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US Starts Talks with Iran Over Return of at Least 5 American Hostages

FILE - National security adviser Jake Sullivan speaks during a press briefing at the White House in Washington.
FILE - National security adviser Jake Sullivan speaks during a press briefing at the White House in Washington.

White House National Security Advisor Jake Sullivan said Sunday that the United States has started talks with Iran over the return of at least five American hostages whom Tehran is holding.

In an interview on CBS News' "Face the Nation" show, Sullivan said that it was a "significant priority" of President Joe Biden's administration to get the Americans "safely back home" and that it was a “complete and utter outrage” that they were being held.

"We have begun to communicate with the Iranians on this issue," Sullivan said.

"We will not accept a long-term proposition where they continue to hold Americans in an unjust and unlawful manner," he said, calling it a "humanitarian catastrophe."

Iran is holding dozens of dual nationals, including the five Americans, mostly on espionage charges.

Even with the hostage discussions, Sullivan said no talks have begun with Tehran about the U.S. rejoining the 2015 international pact to restrain Iran’s nuclear development program, which Iranian officials maintain is for peaceful purposes and not the development of nuclear weapons.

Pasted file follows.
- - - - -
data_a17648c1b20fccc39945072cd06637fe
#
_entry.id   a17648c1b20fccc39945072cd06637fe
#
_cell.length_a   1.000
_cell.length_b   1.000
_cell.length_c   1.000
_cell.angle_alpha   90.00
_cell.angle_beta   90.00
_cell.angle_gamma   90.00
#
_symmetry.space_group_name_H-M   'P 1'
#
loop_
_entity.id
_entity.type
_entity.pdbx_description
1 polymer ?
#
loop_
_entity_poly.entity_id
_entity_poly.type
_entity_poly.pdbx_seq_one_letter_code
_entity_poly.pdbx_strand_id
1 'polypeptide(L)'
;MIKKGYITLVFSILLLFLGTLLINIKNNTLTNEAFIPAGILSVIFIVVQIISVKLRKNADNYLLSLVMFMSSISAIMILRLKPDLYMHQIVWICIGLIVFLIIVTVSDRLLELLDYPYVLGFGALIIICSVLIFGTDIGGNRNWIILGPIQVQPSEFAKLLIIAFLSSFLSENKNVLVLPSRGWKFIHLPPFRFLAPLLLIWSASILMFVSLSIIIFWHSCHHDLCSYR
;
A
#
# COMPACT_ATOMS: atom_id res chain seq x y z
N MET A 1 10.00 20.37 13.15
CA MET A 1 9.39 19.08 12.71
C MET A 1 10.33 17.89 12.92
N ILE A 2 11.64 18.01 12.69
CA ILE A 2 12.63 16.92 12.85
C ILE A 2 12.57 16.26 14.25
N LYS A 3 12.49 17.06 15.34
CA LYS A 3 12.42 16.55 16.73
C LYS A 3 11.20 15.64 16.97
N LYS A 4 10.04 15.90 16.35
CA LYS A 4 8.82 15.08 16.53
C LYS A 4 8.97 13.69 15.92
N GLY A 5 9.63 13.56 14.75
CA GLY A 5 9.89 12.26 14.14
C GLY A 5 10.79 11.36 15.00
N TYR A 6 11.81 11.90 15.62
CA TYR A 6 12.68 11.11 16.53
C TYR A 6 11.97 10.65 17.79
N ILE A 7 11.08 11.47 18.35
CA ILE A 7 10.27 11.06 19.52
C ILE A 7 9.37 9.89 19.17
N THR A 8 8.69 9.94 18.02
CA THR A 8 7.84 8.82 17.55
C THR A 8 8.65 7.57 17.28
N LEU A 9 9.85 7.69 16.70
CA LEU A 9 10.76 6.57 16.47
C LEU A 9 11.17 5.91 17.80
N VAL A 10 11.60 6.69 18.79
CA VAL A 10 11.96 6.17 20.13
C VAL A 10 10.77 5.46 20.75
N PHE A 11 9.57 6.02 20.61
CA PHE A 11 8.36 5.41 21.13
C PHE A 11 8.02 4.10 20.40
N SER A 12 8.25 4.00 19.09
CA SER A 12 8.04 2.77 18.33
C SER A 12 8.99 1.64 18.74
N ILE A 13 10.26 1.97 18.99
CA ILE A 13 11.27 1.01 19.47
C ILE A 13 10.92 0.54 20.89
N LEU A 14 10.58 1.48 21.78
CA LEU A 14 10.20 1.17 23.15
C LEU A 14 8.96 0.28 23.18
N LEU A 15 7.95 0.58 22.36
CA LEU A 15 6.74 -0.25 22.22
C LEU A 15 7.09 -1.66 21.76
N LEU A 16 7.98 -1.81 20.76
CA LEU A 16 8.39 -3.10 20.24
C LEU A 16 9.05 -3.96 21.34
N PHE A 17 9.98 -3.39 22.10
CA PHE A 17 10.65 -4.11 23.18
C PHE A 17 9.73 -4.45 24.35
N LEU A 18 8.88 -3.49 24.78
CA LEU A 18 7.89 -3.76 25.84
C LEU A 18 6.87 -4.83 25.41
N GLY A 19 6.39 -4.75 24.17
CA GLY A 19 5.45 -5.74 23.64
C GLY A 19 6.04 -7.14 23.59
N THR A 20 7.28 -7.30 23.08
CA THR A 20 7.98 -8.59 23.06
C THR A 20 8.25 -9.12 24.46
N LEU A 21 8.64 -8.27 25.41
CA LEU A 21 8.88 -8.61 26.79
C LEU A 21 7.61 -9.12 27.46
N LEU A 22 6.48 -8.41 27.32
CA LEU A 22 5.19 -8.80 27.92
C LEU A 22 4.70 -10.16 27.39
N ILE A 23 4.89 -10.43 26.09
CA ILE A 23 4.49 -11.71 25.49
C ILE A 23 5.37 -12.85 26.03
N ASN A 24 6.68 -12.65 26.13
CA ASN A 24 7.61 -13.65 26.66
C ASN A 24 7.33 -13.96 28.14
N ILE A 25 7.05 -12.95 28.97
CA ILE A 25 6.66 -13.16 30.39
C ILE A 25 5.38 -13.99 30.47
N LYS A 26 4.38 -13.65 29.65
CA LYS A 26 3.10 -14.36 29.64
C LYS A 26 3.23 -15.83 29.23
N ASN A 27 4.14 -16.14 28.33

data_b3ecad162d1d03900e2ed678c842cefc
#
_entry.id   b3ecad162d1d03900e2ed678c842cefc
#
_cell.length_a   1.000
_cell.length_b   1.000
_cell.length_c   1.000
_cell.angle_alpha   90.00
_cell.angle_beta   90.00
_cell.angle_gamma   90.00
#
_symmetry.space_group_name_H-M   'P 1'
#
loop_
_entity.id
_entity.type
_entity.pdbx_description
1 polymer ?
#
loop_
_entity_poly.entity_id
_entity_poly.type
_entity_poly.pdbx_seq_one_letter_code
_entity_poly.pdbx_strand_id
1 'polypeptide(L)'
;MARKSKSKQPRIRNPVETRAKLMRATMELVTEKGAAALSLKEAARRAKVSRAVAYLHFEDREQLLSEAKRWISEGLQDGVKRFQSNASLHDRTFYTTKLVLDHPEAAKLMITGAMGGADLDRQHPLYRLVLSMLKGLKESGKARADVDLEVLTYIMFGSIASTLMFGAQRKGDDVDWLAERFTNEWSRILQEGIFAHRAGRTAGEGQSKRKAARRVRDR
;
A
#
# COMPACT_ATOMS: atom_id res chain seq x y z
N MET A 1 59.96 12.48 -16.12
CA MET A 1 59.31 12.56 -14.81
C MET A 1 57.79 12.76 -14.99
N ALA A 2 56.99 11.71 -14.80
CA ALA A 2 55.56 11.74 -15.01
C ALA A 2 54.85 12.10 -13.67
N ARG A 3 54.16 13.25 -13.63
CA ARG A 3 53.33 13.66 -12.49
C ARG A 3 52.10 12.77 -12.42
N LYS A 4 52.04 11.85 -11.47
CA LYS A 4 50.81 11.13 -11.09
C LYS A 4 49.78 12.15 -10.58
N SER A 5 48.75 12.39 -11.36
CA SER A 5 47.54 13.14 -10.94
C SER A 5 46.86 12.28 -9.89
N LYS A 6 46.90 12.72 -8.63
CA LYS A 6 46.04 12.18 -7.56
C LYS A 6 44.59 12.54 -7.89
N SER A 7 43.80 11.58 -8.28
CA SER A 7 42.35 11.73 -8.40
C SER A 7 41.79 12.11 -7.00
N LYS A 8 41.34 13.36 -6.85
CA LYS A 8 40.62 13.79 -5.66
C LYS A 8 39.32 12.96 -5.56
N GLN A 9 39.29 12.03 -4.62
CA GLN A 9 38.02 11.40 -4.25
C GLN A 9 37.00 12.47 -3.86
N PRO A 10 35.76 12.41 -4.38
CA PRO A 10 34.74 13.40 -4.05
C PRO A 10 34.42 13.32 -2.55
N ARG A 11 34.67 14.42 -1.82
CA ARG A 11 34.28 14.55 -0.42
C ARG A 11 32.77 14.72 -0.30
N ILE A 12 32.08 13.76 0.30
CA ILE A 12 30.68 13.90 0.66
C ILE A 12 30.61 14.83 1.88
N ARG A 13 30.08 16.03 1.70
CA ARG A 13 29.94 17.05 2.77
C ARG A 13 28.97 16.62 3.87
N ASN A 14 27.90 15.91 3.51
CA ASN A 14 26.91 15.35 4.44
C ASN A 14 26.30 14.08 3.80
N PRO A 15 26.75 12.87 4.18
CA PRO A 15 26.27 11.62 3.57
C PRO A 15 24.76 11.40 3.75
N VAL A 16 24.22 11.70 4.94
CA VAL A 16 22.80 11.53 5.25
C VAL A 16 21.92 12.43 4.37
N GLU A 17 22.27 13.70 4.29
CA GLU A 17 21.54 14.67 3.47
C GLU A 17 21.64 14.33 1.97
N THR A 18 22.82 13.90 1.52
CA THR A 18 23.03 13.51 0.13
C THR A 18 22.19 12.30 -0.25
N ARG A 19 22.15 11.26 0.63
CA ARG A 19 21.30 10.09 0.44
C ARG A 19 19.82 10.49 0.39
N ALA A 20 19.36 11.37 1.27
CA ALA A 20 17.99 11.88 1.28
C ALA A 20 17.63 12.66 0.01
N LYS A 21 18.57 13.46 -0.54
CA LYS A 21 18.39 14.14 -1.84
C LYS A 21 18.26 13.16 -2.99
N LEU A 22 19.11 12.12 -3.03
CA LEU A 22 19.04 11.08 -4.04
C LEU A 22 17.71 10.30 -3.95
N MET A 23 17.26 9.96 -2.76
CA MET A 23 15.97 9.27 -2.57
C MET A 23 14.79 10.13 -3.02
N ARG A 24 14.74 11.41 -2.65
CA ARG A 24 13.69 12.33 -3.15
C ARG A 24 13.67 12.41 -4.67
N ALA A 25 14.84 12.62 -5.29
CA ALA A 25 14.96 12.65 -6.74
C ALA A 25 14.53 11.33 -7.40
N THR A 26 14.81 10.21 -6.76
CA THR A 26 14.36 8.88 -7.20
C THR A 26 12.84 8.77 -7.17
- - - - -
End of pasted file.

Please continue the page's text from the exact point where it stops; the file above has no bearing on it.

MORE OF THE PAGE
Biden said Friday that the United States was driven to “reengage in negotiations” to revive the pact that former President Donald Trump withdrew from in 2018.

“We need transparency and communication to minimize the rise of strategic misunderstanding or mistakes,” Biden said at the virtual Munich Security Conference.

But Sullivan said, "Iran has not yet responded" to overtures to renew nuclear talks.

“It’s Iran that is isolated now diplomatically, not the United States, and the ball is in their court,” he said.

Earlier Sunday, however, Iran said the U.S. will not be able to rejoin the nuclear pact before it lifts economic sanctions against Tehran. Washington says Tehran must first return to compliance with the 2015 accord and cut the level of its uranium enrichment.

The back-and-forth between Washington and Tehran came as Rafael Grossi, the head of the United Nations' nuclear watchdog, met with Iranian officials to try to maintain his inspectors' ability to monitor Tehran's nuclear program.

After the talks, the U.N. group struck a deal to continue necessary verification and monitoring activities, but the deal also calls for less access and no more snap inspections of Iran’s nuclear facilities.

Iranian Foreign Minister Mohammad Javad Zarif had said the cameras of the International Atomic Energy Agency would be shut off despite Grossi's visit in order to comply with a law passed by the Iranian parliament.